How Did Tesco Enter China

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Illustrative cases ----Drivers for divestment
Tesco
Tesco is the third largest retailers all over the world. It was founded in 1919 by Jack Cohen from a market stall in London’s East End. Now it operates in 12 countries around the world with over 530,000 employers and serve tens of millions of customers every week (http://www.tescoplc.com/index.asp?pageid=11). The revenue was £70.9bn and profit before tax was £2.3bn in 2013 (http://www.tescoplc.com/index.asp?pageid=71). Tesco enter China in 2004 by acquisition 25 supermarkets from Ting Hsin International Group in China and acquisited 90% of shares in 2006 (http://www.cn.tesco.com/AboutTesco.html). So the entry mode of Tesco is joint ventures (JV). After nine years in China, Tesco folds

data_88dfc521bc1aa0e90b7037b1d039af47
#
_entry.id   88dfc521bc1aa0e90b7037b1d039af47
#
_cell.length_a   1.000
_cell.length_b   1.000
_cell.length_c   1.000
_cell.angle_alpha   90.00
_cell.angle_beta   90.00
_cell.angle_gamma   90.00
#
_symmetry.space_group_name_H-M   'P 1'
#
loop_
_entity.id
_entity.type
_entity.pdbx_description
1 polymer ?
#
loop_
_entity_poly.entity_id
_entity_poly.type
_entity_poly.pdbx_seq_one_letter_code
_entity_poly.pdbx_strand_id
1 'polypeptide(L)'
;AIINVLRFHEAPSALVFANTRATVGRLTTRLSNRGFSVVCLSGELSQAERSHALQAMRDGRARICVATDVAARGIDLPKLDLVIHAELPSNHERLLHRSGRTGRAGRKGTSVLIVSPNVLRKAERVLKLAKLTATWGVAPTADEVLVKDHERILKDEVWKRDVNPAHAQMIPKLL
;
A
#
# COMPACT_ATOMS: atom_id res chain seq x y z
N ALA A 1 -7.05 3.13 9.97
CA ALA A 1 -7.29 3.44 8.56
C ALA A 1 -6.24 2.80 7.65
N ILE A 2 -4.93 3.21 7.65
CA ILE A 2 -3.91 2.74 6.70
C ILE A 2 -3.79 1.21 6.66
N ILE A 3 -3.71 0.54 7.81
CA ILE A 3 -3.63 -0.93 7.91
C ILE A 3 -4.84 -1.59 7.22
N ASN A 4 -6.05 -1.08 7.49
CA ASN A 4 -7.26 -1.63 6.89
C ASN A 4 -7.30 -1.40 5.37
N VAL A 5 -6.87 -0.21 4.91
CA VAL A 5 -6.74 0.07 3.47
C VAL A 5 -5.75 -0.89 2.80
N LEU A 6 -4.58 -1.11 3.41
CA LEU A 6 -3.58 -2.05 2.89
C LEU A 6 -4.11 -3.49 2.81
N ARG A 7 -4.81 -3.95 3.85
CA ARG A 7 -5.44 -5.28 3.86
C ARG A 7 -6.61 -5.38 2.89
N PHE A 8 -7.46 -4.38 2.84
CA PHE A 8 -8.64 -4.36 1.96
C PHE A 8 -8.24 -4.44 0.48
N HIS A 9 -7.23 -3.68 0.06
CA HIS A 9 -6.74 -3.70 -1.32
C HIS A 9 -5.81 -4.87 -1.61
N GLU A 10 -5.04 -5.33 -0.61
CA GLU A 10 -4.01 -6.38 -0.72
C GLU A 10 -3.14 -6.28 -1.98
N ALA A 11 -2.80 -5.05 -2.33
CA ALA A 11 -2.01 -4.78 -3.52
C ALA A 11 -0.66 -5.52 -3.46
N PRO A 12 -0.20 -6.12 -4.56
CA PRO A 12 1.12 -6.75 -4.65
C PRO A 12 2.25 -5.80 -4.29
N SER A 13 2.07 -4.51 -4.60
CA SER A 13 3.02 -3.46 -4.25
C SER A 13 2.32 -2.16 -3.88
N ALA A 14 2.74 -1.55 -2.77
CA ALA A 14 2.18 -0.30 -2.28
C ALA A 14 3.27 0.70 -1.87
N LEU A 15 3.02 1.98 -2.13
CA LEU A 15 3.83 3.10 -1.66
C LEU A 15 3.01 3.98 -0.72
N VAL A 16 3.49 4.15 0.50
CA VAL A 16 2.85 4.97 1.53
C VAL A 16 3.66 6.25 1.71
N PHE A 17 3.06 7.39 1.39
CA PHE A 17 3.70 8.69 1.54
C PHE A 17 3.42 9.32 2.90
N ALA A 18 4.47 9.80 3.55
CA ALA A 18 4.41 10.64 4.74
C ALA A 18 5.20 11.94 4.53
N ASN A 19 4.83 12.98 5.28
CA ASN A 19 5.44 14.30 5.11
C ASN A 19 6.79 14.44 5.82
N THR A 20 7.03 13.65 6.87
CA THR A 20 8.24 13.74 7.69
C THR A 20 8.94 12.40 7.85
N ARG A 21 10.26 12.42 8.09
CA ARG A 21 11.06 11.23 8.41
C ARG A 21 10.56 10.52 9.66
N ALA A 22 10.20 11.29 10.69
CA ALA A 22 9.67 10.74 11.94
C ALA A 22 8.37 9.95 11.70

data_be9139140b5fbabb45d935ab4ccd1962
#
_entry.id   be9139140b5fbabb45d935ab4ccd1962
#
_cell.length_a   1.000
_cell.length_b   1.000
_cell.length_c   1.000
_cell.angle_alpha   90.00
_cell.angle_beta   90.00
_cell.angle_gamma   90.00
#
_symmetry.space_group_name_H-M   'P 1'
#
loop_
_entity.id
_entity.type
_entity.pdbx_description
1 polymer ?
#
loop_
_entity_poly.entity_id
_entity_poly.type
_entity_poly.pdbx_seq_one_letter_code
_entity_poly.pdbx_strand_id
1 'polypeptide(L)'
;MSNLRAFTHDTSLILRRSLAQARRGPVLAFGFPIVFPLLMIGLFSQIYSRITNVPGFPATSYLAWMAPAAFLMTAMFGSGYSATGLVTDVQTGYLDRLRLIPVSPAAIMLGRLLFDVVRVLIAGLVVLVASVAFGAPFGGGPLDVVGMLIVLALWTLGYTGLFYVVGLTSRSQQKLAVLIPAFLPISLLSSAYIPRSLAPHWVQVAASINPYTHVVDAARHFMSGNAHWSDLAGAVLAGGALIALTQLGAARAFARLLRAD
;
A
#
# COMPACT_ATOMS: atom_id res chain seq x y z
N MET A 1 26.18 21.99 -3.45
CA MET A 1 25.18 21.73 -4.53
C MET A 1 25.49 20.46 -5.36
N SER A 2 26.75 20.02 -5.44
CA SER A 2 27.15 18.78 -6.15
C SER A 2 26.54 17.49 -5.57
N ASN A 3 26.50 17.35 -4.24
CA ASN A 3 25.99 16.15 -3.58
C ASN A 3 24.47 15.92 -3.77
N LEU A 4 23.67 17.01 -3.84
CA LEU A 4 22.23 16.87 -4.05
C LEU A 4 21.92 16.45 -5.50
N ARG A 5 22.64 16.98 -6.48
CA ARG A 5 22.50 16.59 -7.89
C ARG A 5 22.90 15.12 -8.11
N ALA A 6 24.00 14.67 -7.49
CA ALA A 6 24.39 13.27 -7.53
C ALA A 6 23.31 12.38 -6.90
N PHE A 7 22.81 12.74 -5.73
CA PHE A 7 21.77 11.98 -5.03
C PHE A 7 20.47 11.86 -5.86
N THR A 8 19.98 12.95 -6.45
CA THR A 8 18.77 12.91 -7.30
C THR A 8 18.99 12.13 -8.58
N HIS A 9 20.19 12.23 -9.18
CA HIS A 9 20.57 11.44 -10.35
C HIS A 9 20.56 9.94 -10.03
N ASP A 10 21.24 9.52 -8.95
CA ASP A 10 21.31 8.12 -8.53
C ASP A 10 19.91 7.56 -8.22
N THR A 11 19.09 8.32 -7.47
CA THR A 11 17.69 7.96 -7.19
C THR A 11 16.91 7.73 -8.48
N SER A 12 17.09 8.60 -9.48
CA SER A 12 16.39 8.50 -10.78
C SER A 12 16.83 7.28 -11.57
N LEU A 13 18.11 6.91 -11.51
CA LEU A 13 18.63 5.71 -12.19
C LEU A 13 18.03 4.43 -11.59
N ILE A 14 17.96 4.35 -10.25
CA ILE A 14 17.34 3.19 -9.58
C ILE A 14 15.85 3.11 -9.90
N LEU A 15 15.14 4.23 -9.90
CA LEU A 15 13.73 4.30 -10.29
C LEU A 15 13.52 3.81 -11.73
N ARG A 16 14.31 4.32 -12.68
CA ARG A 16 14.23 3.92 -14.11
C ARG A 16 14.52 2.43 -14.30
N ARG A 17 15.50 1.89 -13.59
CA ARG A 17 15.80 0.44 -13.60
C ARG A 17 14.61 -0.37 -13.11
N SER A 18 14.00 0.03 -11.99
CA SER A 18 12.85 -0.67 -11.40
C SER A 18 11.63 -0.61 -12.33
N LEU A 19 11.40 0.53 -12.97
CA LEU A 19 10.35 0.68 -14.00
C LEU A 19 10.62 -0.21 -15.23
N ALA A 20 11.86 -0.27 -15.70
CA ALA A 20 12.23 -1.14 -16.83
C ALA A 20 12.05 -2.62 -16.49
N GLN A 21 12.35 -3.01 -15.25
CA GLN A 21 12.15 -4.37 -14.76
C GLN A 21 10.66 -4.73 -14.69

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To start with, there are some unsuccessful experiences from the view of resources-based. It continues to use the British model instead of localization in China. Tesco uses British executive instead of Chinese, set its stores at the outskirts while Chinese customers prefer shopping in the city center, using centralized management makes stores in china have less decision-making power. This is mainly due to the not very big area in the UK and the convergence of commodity needed and consumption habits. However, China is such a large country that people in different province can have different tastes and habits, that is why centralized management mode fails in China. As to the retailing industry in China, a report from IFENG shows that the average profit margin was only 1% of the retailing industry in 2014 in China. This is mainly due to the decrease of consumption ability and the demographic dividend while the increase of cost and the development of e-commerce. As the whole retailing industry encounter challenges since the financial crisis, Tesco can not immune. As to the institutional factors, the government in China gives subsidies to foreign investors to attract them at the start, but China and the home country have different regulations, rules and cultures. As a result, the lesson we can learn from the experience of Tesco is that foreign retailers should adjust their plan and strategies according to the different market environment of

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